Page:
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I'm having several functions (defined in separate files) within a Callback in my GUI, like that:

function myFunction_Callback(hObject, eventdata, handles)
[output] = function1(input);
[output] = function2(input);
[output] = function3(input);
guidata(hObject, handles);

Now, lets say I'm defining function1, and I want to store a local variable in handles. When I do like that:

[output] = function1(input)
localVariable = [1 2 3];
handles.myVariable = localVariable;

handles.myVariable 'disappears' from handles once the function1 is completed. How to make it 'stay' in handles? Do I have to define it as an output and later store in handles like that:

[output, localVariable] = function1(input)
...
localVariable = [1 2 3];

and later

function myFunction_Callback(hObject, eventdata, handles)
[output, handles.myVariable] = function1(input);
[output] = function2(input);
[output] = function3(input);
guidata(hObject, handles);

?? I know this question sounds super stupid and might be unclear, but forgive me, I'm very confused with GUI and handles newbie :) thanks!

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2 Answers 2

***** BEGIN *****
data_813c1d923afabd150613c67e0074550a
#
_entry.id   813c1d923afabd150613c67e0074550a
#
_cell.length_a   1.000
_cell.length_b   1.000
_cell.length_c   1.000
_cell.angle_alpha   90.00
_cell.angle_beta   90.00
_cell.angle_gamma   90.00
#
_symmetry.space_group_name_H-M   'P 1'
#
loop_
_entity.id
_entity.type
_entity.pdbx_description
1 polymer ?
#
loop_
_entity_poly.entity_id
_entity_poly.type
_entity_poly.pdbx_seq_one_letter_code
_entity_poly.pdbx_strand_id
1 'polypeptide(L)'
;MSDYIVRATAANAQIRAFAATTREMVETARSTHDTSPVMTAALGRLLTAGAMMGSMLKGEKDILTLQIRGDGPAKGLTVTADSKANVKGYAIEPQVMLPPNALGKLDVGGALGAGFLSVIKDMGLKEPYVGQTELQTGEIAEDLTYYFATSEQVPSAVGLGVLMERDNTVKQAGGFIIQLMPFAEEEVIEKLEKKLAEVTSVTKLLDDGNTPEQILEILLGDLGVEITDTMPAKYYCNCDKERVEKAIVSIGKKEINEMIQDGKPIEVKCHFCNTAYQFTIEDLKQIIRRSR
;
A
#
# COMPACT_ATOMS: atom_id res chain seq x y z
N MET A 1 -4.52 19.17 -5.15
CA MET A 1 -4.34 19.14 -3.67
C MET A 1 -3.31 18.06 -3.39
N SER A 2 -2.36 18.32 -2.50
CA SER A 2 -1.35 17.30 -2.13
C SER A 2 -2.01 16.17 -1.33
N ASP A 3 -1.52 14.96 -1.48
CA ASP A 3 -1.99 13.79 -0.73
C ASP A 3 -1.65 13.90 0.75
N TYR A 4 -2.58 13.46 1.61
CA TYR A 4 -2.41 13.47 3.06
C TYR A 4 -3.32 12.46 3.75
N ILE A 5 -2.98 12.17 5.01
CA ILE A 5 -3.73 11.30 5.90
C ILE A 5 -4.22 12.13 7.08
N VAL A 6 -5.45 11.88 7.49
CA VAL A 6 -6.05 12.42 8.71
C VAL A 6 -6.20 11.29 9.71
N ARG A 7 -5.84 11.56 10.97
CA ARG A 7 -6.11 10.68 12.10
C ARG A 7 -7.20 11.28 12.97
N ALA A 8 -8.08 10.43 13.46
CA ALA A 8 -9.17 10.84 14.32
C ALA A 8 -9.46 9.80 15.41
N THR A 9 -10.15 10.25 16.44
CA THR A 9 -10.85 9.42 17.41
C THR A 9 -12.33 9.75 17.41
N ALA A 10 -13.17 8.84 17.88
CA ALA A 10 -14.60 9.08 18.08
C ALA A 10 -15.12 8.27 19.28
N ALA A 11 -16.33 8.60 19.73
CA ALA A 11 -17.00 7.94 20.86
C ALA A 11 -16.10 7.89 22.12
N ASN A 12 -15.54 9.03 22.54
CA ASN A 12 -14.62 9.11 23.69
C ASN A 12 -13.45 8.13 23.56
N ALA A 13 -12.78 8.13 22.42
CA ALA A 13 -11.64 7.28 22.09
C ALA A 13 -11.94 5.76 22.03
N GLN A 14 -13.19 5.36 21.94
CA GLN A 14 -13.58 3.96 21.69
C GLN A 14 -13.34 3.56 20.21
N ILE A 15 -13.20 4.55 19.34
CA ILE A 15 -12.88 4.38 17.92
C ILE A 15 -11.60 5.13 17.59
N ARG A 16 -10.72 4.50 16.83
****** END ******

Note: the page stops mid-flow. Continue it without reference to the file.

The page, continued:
up vote 1 down vote accepted

Yes, your general approach is OK, although there are a few things:

  • handles typically refers to a data structure that contains handles to objects. Adding other types of data to this is valid but not advisable because it's simply confusing.

  • the brackets around single outputs of functions are not necessary. Granted, it's a matter of taste and coding style, but it's something I'd recommend against; use brackets only to group things that belong together.

  • Does your input contain handles somewhere? Similarly, do the function outputs contain a modified version of handles? If no function modifies handles, there's of course no need to re-save it every time the callback is called...

So, in summary, do it something like this:

function myFunction_Callback(hObject, eventdata, handles)
    ...
    output = func1(input);  
    output = func2(output);  
    output = func3(output);
    ...
    guidata(hObject, output);  % <-- NOTE: output contains handles


function output = func1(input)
    ...
    output.handles = input.handles;
    ...
    output.localVar = [1 2 3];
    ...
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Passing data around such functions can be quite a pain.

I found it very helpful to apply object oriented programming for these causes. Especially defining your class as classdef myclass < handles. Using these you can do all kinds of cool stuff easily - such as transfering data between unrelated figures.

It is helpful to implement a singleton pattern instead of a global. I also gave an answer here showing an observer pattern.

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